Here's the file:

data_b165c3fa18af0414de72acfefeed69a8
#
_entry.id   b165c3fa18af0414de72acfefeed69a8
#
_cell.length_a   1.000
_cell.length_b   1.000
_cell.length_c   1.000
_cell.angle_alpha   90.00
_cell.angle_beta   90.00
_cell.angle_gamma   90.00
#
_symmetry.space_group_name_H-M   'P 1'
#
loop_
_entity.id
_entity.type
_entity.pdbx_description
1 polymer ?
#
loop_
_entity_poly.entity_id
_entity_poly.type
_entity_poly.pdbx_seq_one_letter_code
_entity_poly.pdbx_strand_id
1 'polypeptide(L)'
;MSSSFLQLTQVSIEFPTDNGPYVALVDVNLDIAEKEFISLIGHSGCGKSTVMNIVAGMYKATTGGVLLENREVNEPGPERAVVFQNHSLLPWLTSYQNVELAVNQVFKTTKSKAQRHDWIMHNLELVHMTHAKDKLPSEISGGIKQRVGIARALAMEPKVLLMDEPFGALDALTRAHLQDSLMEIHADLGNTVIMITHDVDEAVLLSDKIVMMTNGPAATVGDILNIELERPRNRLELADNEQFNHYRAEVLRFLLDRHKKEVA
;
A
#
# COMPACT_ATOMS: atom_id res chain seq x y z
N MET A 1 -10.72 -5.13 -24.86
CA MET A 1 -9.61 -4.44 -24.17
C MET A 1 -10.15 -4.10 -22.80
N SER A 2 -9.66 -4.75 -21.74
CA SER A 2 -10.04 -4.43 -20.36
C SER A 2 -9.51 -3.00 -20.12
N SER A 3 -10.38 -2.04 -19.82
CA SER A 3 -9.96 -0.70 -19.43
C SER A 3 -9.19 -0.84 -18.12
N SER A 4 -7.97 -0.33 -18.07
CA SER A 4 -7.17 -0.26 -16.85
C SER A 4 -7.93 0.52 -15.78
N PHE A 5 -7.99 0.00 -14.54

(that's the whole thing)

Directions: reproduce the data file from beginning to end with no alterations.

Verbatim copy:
data_b165c3fa18af0414de72acfefeed69a8
#
_entry.id   b165c3fa18af0414de72acfefeed69a8
#
_cell.length_a   1.000
_cell.length_b   1.000
_cell.length_c   1.000
_cell.angle_alpha   90.00
_cell.angle_beta   90.00
_cell.angle_gamma   90.00
#
_symmetry.space_group_name_H-M   'P 1'
#
loop_
_entity.id
_entity.type
_entity.pdbx_description
1 polymer ?
#
loop_
_entity_poly.entity_id
_entity_poly.type
_entity_poly.pdbx_seq_one_letter_code
_entity_poly.pdbx_strand_id
1 'polypeptide(L)'
;MSSSFLQLTQVSIEFPTDNGPYVALVDVNLDIAEKEFISLIGHSGCGKSTVMNIVAGMYKATTGGVLLENREVNEPGPERAVVFQNHSLLPWLTSYQNVELAVNQVFKTTKSKAQRHDWIMHNLELVHMTHAKDKLPSEISGGIKQRVGIARALAMEPKVLLMDEPFGALDALTRAHLQDSLMEIHADLGNTVIMITHDVDEAVLLSDKIVMMTNGPAATVGDILNIELERPRNRLELADNEQFNHYRAEVLRFLLDRHKKEVA
;
A
#
# COMPACT_ATOMS: atom_id res chain seq x y z
N MET A 1 -10.72 -5.13 -24.86
CA MET A 1 -9.61 -4.44 -24.17
C MET A 1 -10.15 -4.10 -22.80
N SER A 2 -9.66 -4.75 -21.74
CA SER A 2 -10.04 -4.43 -20.36
C SER A 2 -9.51 -3.00 -20.12
N SER A 3 -10.38 -2.04 -19.82
CA SER A 3 -9.96 -0.70 -19.43
C SER A 3 -9.19 -0.84 -18.12
N SER A 4 -7.97 -0.33 -18.07
CA SER A 4 -7.17 -0.26 -16.85
C SER A 4 -7.93 0.52 -15.78
N PHE A 5 -7.99 0.00 -14.54